If -classpath and -cp are not used and CLASSPATH is not set, the user class path consists of the current directory (.).
What this indicates is that the sample command is incomplete; the -cp switch needs to have a CLASSPATH specified, which it does ($DIR/yab.jar:$DIR/sample.jar are telling the command where to look for the CLASSPATH)-- but there is no actual command to follow (-jar file.jar or <argument>). So all the "command" you have listed does is look up some CLASSNAMES, which is not going to be visible to you.

So again, what are you trying to do, and what program are you trying to run, whose readme contained this command?

Last edited by motub; 06-07-2004 at 03:17 AM.
 
Old 06-07-2004, 04:24 AM   #9
adz
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Well what exactly happens when you run the command given to you in the README file? Cut and paste both the command and the output here.
 
Old 06-07-2004, 07:10 AM   #10
balanagireddy
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Well I have a very large code consisting of some seven independent programs which should be run concurrently. These programs are in java.
Of these two programs are jar files which are the troublemakers

well the below one example would be clearer i hope

#!/bin/bash
function canonicalname {
program="$0"

while [ -h "$program" ] ; do
cd `dirname "$program"`
program=`basename "$program"`
program=`ls -l "$program"`
program=${program##*-> }
done

cd `dirname "$program"`
echo $PWD/`basename $program`
}

DIR=`dirname \`canonicalname "$0"\``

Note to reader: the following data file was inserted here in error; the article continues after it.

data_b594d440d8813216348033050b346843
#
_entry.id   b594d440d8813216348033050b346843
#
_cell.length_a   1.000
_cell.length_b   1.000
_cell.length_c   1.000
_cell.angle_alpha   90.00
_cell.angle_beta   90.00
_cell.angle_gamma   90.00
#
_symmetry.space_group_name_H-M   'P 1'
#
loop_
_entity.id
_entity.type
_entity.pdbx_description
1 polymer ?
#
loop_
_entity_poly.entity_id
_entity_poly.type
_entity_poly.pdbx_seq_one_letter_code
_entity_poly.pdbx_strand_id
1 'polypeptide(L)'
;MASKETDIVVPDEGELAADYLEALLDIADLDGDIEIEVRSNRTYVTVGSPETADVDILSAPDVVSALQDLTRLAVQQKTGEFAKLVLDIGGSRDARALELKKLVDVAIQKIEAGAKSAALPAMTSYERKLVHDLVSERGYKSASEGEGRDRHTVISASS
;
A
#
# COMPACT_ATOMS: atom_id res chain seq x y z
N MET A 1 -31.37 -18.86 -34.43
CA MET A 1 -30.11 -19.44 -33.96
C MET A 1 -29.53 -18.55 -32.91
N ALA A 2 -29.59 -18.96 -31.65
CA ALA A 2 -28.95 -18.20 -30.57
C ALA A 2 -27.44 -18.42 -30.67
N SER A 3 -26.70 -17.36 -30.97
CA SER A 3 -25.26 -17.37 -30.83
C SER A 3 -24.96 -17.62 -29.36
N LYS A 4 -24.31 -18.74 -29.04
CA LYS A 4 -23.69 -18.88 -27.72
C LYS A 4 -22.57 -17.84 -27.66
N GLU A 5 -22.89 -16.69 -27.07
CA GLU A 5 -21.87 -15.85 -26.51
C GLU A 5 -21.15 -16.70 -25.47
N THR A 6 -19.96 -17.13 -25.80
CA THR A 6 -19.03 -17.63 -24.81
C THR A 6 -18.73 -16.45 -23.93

java -Xmx128m -jar $DIR/../program/viewer/*.jar $*

And i execute as # ./2viewer.sh
what i get is :


Warning: -Xmx128m not understood. Ignoring.
Warning: -jar not understood. Ignoring.
Exception in thread "main" java.lang.NoClassDefFoundError: .home.rama.Project.boot....program.viewer.viewer-0.12.jar
at 0x40268e17: java.lang.Throwable.Throwable(java.lang.String) (/usr/lib/./libgcj.so.3)
at 0x4025bc8e: java.lang.Error.Error(java.lang.String) (/usr/lib/./libgcj.so.3)
at 0x4025d6b6: java.lang.LinkageError.LinkageError(java.lang.String) (/usr/lib/./libgcj.so.3)
at 0x4025eb36: java.lang.NoClassDefFoundError.NoClassDefFoundError(java.lang.String) (/usr/lib/./libgcj.so.3)
at 0x402ad075: gnu.gcj.runtime.FirstThread.run() (/usr/lib/./libgcj.so.3)
at 0x4024fc4c: _Jv_ThreadRun(java.lang.Thread) (/usr/lib/./libgcj.so.3)
at 0x4021c8ac: _Jv_RunMain(java.lang.Class, byte const, int, byte const, boolean) (/usr/lib/./libgcj.so.3)
at 0x08048910: ?? (??:0)
at 0x42015574: __libc_start_main (/lib/tls/libc.so.6)
at 0x080486c1: ?? (??:0)

all the paths given are quite correct

So does this simplify my question ?
 
Old 06-07-2004, 07:12 AM   #11
balanagireddy
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The bash file which i pasted is 2viewer.sh